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Jim Cramer likes to use a good combination of technicals and fundamentals to determine when a stock is ready to explode.
"Typically, when a stock gets overbought it is ripe for a pullback because overbought stocks, ones with many buyers reaching to take in supply, tend to snap back after they have gotten too far away from their longer term trend line," the "Mad Money " host said.
Investors can determine if a stock is overbought or oversold by charting the ratio of higher closes, also known as the relative strength index, or RSI. This is a momentum oscillator that measures the direction that a stock is going, and the velocity of the move.
Cramer also matches the RSI of an individual stock to something else, maybe the relative strength of its sector or a larger index, and then measure the price action historically. He looks for anomalies where strength stands out, because that is a sign that there is a pending move or a change in momentum.
The inverse can also be true; a stock can also fall so fast that investors should expect it to snap back because it is technically oversold. These patterns are reliable indicators that a change in direction is about to occur, and are terrific action points.
So, for investors that are debating whether to buy a stock, have done all the research and find that the stock is overbought, Cramer said to wait for the inevitable pullback that almost always happens.
Sometimes stocks can even break through all of the ceilings of traditional significant measurement periods, and then stay overbought for weeks at a time. These stocks defy the notion of the inevitable gravitational pull of the old equilibrium line and can't be contained.
"When you spot these highly unusual moves you may be able to strap yourself into a real moon shot," Cramer said.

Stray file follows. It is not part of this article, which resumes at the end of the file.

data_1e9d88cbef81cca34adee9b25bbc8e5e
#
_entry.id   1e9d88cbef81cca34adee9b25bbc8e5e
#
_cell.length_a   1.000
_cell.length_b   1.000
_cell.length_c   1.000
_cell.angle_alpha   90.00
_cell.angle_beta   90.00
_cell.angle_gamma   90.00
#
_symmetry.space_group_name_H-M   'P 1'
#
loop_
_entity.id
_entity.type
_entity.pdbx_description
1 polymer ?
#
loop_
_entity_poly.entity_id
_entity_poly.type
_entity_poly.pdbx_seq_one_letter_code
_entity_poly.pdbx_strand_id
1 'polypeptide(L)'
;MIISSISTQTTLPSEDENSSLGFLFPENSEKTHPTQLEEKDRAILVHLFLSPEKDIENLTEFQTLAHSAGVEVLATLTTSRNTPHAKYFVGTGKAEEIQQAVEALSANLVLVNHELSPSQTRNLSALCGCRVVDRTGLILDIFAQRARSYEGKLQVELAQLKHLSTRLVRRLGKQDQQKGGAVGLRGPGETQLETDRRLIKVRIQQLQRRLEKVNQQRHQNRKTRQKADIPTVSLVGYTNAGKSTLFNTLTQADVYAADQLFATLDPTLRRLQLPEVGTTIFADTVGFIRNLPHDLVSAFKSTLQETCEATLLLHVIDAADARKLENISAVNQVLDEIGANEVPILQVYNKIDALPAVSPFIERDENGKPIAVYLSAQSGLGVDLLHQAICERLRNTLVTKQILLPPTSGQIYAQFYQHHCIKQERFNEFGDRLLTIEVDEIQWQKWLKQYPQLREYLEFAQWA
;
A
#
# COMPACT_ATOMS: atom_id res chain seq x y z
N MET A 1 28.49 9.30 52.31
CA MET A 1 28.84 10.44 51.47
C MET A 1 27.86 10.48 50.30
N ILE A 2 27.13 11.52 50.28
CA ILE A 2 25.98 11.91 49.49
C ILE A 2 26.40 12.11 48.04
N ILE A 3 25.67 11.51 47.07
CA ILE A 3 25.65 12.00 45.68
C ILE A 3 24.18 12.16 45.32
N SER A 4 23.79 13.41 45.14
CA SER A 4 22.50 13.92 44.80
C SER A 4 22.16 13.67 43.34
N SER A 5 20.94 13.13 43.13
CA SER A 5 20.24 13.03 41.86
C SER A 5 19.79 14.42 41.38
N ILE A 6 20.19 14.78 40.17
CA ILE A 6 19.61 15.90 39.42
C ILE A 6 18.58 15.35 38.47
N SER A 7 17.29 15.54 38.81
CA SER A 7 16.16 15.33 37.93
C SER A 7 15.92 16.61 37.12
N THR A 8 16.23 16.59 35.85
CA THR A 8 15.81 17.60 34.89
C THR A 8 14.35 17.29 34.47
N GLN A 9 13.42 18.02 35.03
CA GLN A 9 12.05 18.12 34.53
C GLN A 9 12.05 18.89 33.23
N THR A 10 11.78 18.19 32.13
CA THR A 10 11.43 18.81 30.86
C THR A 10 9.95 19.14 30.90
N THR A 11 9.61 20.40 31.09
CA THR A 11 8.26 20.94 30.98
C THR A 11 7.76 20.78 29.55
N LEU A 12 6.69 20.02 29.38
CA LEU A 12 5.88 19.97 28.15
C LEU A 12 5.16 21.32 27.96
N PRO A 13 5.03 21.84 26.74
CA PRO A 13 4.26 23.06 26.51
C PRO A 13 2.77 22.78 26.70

Volume is another key tool that chartists use to find pivots. It is often said that volume can be a lie detector to tell investors if a move is real or not. When there is a small move on light volume, technicians ignore it.
Chartists use volume to determine if large money managers are starting to accumulate or distribute the stock in an aggressive way.
They also measure something called an accumulation distribution line. This involves charting whether a stock closes higher on greater volume on any given day, versus lower or low volume. Most brokerage firms offer this kind of charting on their websites.
Cramer saw this occur with Monsanto in July 2012. He didn't care for the stock of the company at the time. But the accumulation-distribution line showed that the stock had down days with light volume and up days with heavy volume. That was a sure sign that more money was flowing into the stock, rather than out of it.
It turns out that Monsanto's stock had started correlating with the price of corn, which was going higher because of new demand for ethanol engendered by government price supports. Cramer was too concerned about near-term earnings, and worries about a shortfall to recognize what was happening.
"Powerful moves can, and often do, elude those who are only focused on the underlying companies and not the action of the stocks themselves," Cramer said.